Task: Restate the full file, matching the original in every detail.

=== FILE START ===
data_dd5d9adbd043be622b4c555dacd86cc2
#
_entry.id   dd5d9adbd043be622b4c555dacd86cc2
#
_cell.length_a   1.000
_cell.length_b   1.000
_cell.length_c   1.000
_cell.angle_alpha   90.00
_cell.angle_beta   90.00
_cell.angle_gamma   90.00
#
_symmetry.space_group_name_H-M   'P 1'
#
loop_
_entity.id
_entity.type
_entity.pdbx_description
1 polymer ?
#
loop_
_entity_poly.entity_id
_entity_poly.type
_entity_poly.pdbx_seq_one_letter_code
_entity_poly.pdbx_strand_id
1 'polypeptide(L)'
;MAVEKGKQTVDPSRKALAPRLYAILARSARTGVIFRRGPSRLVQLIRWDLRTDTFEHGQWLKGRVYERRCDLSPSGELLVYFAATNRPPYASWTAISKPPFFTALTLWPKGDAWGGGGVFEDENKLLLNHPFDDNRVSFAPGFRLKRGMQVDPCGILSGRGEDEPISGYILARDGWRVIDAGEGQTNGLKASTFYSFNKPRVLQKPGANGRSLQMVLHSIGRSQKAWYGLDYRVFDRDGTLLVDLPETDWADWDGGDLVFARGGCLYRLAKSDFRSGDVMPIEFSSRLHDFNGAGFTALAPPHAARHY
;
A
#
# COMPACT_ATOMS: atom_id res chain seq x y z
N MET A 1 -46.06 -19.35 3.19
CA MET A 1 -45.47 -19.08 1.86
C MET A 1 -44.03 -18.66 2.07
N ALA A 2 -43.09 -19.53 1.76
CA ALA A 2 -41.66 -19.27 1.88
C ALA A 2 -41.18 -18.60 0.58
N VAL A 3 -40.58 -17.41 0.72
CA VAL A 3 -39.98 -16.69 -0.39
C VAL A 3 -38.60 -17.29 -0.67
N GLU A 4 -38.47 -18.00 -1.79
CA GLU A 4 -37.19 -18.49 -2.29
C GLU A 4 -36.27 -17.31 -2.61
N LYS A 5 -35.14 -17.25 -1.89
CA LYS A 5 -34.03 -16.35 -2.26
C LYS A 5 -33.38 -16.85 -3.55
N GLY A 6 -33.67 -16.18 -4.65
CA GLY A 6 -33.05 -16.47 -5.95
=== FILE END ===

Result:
data_dd5d9adbd043be622b4c555dacd86cc2
#
_entry.id   dd5d9adbd043be622b4c555dacd86cc2
#
_cell.length_a   1.000
_cell.length_b   1.000
_cell.length_c   1.000
_cell.angle_alpha   90.00
_cell.angle_beta   90.00
_cell.angle_gamma   90.00
#
_symmetry.space_group_name_H-M   'P 1'
#
loop_
_entity.id
_entity.type
_entity.pdbx_description
1 polymer ?
#
loop_
_entity_poly.entity_id
_entity_poly.type
_entity_poly.pdbx_seq_one_letter_code
_entity_poly.pdbx_strand_id
1 'polypeptide(L)'
;MAVEKGKQTVDPSRKALAPRLYAILARSARTGVIFRRGPSRLVQLIRWDLRTDTFEHGQWLKGRVYERRCDLSPSGELLVYFAATNRPPYASWTAISKPPFFTALTLWPKGDAWGGGGVFEDENKLLLNHPFDDNRVSFAPGFRLKRGMQVDPCGILSGRGEDEPISGYILARDGWRVIDAGEGQTNGLKASTFYSFNKPRVLQKPGANGRSLQMVLHSIGRSQKAWYGLDYRVFDRDGTLLVDLPETDWADWDGGDLVFARGGCLYRLAKSDFRSGDVMPIEFSSRLHDFNGAGFTALAPPHAARHY
;
A
#
# COMPACT_ATOMS: atom_id res chain seq x y z
N MET A 1 -46.06 -19.35 3.19
CA MET A 1 -45.47 -19.08 1.86
C MET A 1 -44.03 -18.66 2.07
N ALA A 2 -43.09 -19.53 1.76
CA ALA A 2 -41.66 -19.27 1.88
C ALA A 2 -41.18 -18.60 0.58
N VAL A 3 -40.58 -17.41 0.72
CA VAL A 3 -39.98 -16.69 -0.39
C VAL A 3 -38.60 -17.29 -0.67
N GLU A 4 -38.47 -18.00 -1.79
CA GLU A 4 -37.19 -18.49 -2.29
C GLU A 4 -36.27 -17.31 -2.61
N LYS A 5 -35.14 -17.25 -1.89
CA LYS A 5 -34.03 -16.35 -2.26
C LYS A 5 -33.38 -16.85 -3.55
N GLY A 6 -33.67 -16.18 -4.65
CA GLY A 6 -33.05 -16.47 -5.95